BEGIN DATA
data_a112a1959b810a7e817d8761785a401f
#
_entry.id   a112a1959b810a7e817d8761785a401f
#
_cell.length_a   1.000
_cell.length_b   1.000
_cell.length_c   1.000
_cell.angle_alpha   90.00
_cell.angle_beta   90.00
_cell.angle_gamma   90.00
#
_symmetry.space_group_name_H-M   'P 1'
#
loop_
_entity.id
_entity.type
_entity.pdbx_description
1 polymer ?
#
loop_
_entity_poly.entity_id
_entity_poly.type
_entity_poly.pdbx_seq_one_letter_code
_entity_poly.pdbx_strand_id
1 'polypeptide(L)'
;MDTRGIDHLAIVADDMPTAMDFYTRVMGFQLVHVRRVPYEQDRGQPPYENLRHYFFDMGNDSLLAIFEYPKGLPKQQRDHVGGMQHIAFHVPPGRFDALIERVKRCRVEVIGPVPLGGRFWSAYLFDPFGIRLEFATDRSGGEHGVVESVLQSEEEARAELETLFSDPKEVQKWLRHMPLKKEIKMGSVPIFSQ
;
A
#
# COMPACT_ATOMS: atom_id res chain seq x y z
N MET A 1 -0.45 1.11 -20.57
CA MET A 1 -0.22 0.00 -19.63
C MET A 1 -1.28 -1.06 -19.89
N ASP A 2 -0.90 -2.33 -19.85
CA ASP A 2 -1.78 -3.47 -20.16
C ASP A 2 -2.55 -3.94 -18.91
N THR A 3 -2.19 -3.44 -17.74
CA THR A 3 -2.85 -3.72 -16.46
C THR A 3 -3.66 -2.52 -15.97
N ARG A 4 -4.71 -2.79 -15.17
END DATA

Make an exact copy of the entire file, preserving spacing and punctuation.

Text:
data_a112a1959b810a7e817d8761785a401f
#
_entry.id   a112a1959b810a7e817d8761785a401f
#
_cell.length_a   1.000
_cell.length_b   1.000
_cell.length_c   1.000
_cell.angle_alpha   90.00
_cell.angle_beta   90.00
_cell.angle_gamma   90.00
#
_symmetry.space_group_name_H-M   'P 1'
#
loop_
_entity.id
_entity.type
_entity.pdbx_description
1 polymer ?
#
loop_
_entity_poly.entity_id
_entity_poly.type
_entity_poly.pdbx_seq_one_letter_code
_entity_poly.pdbx_strand_id
1 'polypeptide(L)'
;MDTRGIDHLAIVADDMPTAMDFYTRVMGFQLVHVRRVPYEQDRGQPPYENLRHYFFDMGNDSLLAIFEYPKGLPKQQRDHVGGMQHIAFHVPPGRFDALIERVKRCRVEVIGPVPLGGRFWSAYLFDPFGIRLEFATDRSGGEHGVVESVLQSEEEARAELETLFSDPKEVQKWLRHMPLKKEIKMGSVPIFSQ
;
A
#
# COMPACT_ATOMS: atom_id res chain seq x y z
N MET A 1 -0.45 1.11 -20.57
CA MET A 1 -0.22 0.00 -19.63
C MET A 1 -1.28 -1.06 -19.89
N ASP A 2 -0.90 -2.33 -19.85
CA ASP A 2 -1.78 -3.47 -20.16
C ASP A 2 -2.55 -3.94 -18.91
N THR A 3 -2.19 -3.44 -17.74
CA THR A 3 -2.85 -3.72 -16.46
C THR A 3 -3.66 -2.52 -15.97
N ARG A 4 -4.71 -2.79 -15.17